Depression is no fun.  It can sap your energy and drive, distort your view of the world, cut your productivity, and isolate you from family and friends.  Even worse, being depressed makes it more difficult to take action and make changes to make yourself feel better.

While depression can be difficult to battle, it's not impossible to adopt a few simple changes in your lifestyle to loosen depression's grip on your psyche.  Here are a few suggestions to help put you on the path to pushing depression away, and recovering your old energetic self.

Be gentle with yourself.  One of the falsehoods of depression can be the idea that making any changes are nearly impossible.  Start by making slow, gradual changes on a daily basis.  Even one small change a day, like picking up clutter around the house, or taking a short walk can be helpful.  Rome wasn't built in a day, and recovery from depression won't happen instantly.  However, it is possible with time and effort.

Make yourself accountable.  Find a friend or family member you can confide in and check in with on a daily basis.  Having someone to report in to about your emotional state, or what you're doing to change it will keep you responsible, and help you set up a meter for your progress.  Also, having someone you can ask for helpful suggestions can be useful.

Practice moderate exercise.  The health benefits of regular exercise have been well documented, but exercise also has a surprising effect on depression.  While the exact mechanism hasn't been identified, the best evidence suggests that regular exercise causes positive changes in brain chemistry that can combat depression.  While studies suggest that exercising for 30 minutes three to four times weekly is the best option, even small changes can be helpful. Taking a walk around the block, taking the stairs instead of an elevator, or taking the dog for a walk can be useful.  As with accountability, having a partner to exercise with can be beneficial, and help you to stick to your goals.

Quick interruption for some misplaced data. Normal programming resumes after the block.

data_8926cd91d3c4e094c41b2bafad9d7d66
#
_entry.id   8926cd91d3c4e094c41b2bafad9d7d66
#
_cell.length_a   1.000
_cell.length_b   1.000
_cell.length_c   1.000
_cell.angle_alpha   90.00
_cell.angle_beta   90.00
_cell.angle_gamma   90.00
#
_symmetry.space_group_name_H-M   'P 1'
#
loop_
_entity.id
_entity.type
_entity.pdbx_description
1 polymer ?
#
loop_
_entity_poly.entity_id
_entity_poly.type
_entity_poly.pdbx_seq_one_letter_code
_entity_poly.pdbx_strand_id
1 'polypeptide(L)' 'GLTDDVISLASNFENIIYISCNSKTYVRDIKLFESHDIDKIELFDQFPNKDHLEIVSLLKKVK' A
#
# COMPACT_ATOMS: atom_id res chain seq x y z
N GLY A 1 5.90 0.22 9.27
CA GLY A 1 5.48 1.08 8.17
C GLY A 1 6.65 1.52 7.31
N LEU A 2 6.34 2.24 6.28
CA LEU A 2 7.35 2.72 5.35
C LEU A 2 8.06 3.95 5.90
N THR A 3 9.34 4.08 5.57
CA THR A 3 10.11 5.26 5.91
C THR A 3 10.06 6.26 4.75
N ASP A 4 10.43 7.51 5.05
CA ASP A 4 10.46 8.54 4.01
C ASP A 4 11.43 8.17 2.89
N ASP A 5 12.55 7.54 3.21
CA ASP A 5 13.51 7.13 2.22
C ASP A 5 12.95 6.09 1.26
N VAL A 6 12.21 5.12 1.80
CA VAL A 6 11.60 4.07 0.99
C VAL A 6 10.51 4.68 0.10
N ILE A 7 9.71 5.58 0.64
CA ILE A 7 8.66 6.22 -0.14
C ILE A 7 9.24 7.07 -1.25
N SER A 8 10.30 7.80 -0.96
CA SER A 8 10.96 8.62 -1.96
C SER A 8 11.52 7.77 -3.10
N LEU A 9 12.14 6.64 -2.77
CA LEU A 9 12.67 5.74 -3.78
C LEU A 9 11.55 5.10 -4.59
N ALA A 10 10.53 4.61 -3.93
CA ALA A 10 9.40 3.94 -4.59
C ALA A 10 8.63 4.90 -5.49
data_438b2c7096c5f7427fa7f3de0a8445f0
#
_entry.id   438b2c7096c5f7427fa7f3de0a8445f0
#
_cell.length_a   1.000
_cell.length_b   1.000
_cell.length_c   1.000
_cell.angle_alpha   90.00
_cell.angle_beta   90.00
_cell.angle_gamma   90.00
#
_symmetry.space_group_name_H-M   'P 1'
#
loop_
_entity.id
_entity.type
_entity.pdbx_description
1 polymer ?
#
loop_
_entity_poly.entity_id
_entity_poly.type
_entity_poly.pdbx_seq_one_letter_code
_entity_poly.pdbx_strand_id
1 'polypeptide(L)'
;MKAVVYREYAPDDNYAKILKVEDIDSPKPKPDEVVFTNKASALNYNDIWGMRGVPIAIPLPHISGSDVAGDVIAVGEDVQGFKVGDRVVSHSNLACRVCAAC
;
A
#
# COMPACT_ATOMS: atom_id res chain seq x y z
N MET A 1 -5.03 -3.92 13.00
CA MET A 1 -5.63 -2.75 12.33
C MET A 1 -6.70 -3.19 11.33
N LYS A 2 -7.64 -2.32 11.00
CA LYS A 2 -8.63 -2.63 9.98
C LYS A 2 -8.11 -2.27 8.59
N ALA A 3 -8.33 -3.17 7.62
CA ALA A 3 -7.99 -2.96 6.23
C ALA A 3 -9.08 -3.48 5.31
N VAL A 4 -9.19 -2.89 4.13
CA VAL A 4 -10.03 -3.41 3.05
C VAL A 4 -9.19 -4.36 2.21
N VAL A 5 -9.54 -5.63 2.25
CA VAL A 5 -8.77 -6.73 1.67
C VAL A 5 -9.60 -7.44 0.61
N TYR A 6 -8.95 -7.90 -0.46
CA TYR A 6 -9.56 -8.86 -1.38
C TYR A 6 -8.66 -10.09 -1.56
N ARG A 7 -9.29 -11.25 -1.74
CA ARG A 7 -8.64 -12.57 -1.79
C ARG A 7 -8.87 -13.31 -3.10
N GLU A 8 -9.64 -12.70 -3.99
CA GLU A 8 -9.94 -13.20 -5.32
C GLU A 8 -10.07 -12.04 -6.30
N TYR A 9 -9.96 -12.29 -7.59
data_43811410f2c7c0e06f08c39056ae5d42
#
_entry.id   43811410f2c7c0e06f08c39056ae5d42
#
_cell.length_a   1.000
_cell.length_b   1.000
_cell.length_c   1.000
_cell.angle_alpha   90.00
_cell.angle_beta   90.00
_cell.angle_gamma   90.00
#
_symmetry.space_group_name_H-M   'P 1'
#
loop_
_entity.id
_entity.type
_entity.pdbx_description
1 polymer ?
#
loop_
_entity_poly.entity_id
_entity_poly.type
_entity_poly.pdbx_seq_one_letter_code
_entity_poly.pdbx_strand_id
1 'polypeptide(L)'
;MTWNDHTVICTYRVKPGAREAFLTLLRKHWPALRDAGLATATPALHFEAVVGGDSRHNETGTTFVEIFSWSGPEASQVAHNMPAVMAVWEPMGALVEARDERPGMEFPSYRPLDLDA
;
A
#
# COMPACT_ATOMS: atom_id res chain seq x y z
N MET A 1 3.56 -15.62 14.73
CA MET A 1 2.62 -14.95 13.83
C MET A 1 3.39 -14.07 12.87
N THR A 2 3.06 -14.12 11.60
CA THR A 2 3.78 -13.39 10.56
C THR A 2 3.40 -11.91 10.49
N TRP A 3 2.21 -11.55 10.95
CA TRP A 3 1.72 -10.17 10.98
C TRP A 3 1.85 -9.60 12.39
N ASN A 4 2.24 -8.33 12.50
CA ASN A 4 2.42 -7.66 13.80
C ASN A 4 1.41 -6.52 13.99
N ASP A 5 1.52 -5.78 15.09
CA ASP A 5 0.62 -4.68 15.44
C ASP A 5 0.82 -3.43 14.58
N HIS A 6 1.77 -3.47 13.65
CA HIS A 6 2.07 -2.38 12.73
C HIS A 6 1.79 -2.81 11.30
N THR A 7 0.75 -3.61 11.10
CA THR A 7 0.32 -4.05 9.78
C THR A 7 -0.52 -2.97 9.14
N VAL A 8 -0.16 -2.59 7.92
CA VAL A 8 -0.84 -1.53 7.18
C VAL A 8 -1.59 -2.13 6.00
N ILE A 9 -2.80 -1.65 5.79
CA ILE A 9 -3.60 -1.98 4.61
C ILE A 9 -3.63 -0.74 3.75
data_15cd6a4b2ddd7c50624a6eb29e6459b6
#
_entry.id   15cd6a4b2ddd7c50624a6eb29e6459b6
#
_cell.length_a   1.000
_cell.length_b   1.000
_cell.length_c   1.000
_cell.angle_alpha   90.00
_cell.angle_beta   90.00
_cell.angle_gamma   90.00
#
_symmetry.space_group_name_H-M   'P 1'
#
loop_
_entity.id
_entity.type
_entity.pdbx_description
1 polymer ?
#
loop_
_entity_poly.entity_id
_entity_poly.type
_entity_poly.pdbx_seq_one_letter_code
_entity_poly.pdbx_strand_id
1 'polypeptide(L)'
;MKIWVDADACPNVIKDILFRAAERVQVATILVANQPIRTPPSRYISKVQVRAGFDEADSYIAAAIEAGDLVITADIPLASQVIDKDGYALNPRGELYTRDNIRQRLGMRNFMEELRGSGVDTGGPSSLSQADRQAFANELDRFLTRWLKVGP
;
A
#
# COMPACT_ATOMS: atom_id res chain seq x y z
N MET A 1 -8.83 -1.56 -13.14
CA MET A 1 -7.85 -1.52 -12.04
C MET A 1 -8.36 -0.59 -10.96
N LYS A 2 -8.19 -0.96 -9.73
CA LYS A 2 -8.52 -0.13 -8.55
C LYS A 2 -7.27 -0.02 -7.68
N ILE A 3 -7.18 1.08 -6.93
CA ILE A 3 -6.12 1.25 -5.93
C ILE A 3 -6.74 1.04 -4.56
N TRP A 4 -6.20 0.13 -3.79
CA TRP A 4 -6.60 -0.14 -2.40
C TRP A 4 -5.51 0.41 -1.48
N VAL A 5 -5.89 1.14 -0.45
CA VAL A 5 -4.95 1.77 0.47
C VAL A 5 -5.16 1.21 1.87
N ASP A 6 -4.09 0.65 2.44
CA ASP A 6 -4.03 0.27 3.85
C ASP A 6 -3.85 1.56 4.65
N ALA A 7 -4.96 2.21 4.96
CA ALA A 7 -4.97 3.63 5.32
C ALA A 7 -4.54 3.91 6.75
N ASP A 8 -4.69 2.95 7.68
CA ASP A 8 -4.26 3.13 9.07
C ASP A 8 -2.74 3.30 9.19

Eat sensibly.  While this may be the last thing in mind when feeling depressed, good nutrition and eating habits can be a powerful tool in fighting depression.  Many depressed individuals feel drawn to "comfort foods" high in fat, sugars and refined carbohydrates.   A meal with sensible portions of lean protein, fruit or vegetables, and complex carbohydrates such as whole wheat pasta or brown rice can be helpful in stabilizing brain chemistry.  Additionally, some experts credit vitamin supplements, including B-complex vitamins and Omega-3 fatty acid supplements (fish oil) as mood boosters, and an aid in fighting depression.

Get enough sleep.  Two of the biggest problems associated with depression are insomnia, or hypersomnia: being unable to get adequate sleep, or getting too much sleep. Work towards establishing a healthy sleep schedule, by going to bed at the same time every night, waking at the same time, and avoiding oversleeping on the weekends can help stabilize your sleep pattern.  Deep breathing and relaxation exercises before bed can also be useful in detaching from troubling thoughts.  Additionally, exposing yourself to sunlight after waking, for 10-15 minutes can help stabilize your circadian rhythm, and set your internal clock to help you wake up, and fall asleep at the same time each day. 

Seek professional help.  This can be a touchy topic for some individuals.  Most people want to be self-reliant, even when dealing with depression.  But when you've made other changes to improve your mood, and your condition hasn't changed, seeking professional help can be a good option.  A variety of options are available, including talk therapy, group therapy and medication.  While treating depression with medication is also controversial, it can be beneficial when combined with talk therapy.  Find a qualified professional that you feel comfortable with, and discuss all of the options for treatment.

While depression can be a difficult illness to deal with, it is treatable.  The first step is making the decision to do something about it.  Making the choice can be a big step towards putting yourself on the road to recovery, and putting your depression behind you.